A.R: ‘Landscape and Location in Horror’ with Ally Wilkes, which I mentioned, as well as ‘Tapping Into Your Own Ghosts’ with Megan Taylor. Megan’s exercises had us mining personal fears, engaging memory through the senses, and deployed enigmatic prompts such as finding an odd item on the beach or receiving an anonymous telephone call. 


Corinne: Did you learn any new pearls of wisdom from the festival? 


A.R: When asked about editing, Laura Purcell said, “Yeah, it’s hard. Suck it up,” which was refreshing!


Corinne: What was the impact of being the Ghost of Festival Present? What did this mean for you?


A.R: I initially imagined the role to consist of some live tweeting of the events. Alex was very open to suggestions and welcomed the idea of a creative response to share at the end. He invited me to run some workshops, and I suggested the open mic slots as we had so many workshops where people would be generating new work of their own. As well as being a rewarding experience, the role gave me some exposure and recognition in the genre. I would love to do it again and would love to see how the Ghost of Festival Future makes it their own.  


Corinne: Your creative response to the festival, ‘10/10 would Haunt Again’, is now available on the UK Ghost Story Festival blog, and I took a look. I loved the line, “Genre people are the best.”

A.R: That’s a direct quote from multiple people over the weekend, and it formed a strong part of the vibe of the festival. People were so excited and game, brought together by the simple pleasure of being a bit spooky. C.J. Cooke nicely encapsulated the joyful urge of “peel back the carpet and find the goo underneath.” Horror is a very special community and genre, and it was an important note to capture in my creative response.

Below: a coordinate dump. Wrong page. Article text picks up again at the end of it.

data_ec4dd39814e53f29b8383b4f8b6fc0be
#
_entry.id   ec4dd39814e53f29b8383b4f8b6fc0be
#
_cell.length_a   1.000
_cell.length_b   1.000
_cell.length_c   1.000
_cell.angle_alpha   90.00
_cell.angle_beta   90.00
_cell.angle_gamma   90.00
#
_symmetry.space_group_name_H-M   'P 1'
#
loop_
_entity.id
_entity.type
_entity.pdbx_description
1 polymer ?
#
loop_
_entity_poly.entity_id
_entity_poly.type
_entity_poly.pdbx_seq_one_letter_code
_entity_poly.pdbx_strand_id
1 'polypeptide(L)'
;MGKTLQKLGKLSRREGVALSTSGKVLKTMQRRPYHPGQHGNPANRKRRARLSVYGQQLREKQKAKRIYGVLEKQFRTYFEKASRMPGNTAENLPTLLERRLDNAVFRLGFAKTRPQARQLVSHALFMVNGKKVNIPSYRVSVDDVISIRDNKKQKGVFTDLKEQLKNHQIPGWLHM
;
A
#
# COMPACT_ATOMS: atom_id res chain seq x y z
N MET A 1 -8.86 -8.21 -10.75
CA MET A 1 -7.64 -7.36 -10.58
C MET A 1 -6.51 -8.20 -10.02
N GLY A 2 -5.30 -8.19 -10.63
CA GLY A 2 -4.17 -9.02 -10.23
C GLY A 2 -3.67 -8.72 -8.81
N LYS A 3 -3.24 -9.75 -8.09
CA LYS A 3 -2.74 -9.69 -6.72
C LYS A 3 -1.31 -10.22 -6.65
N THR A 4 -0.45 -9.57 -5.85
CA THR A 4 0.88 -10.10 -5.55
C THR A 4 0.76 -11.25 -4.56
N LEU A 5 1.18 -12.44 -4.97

Corinne: For Horror Tree, we are celebrating Women in Horror Month – do you have any favourite female horror authors?


A.R: Charlotte Perkins Gilman is best known for ‘The Yellow Wallpaper’ but also has a very fun little ghost story called ‘The Rocking Chairabout two men who catch fleeting glimpses from the street of a golden-haired girl in their lodging room. Emily Carroll is an illustrator and writer doing ingenious things with form, especially in ‘His Face All Red.’ The story appears in her collection ‘Through the Woods,’ but I first read it online, clicking through from panel to panel. The reveal delivered in that more engaged, autonomous way gave me shivers. Other fantastic collections include ‘The Dangers of Smoking in Bed’ by Mariana Enríquez and ‘I Spit Myself Out’ by Tracy Fahey.


Corinne: What are your thoughts on Women In Horror Month? 


A.R: It’s very exciting that it’s being platformed. Every month is Women in Horror Month for me.


Corinne: What are you currently working on? 


A.R: I can’t say too much, but I’m working on a couple stand-alone ghost stories, featuring strawberries, hogweed, and photography. I’m interested in honing my craft and bringing something new to ghost stories. The fun for me is in the characterisation and personality of the story.  


Corinne: Do you have any advice for female horror writers? 


A.R: It’s a bit presumptuous of me to give anyone advice as I’m so early in my career, but if you are a woman writing horror, then you are already in a warm, welcoming community – embrace it. Go to every event, join every community. Stick to your guns – write the thing, then find a home for it – there will be one. If there isn’t, you’ll make one. We’re good at that.


Also, use content warnings and use them in an informative way – both for your own reading, and for your readers.  There are so many books I’d love to read but can’t because the information isn’t available. We owe a duty of care when releasing a book into the world. You want people to feel things when reading your writing, so accept that your words do have an impact. A list of broad topics doesn’t invite or accommodate readers with triggers. More women – and all writers – need to lead the way in this practice. Remember, your reader is a human being, horror is a broad genre, and you have the knowledge to enable informed consent. What would you say to a customer about your book, to enable them to engage with it? What would you say to a friend?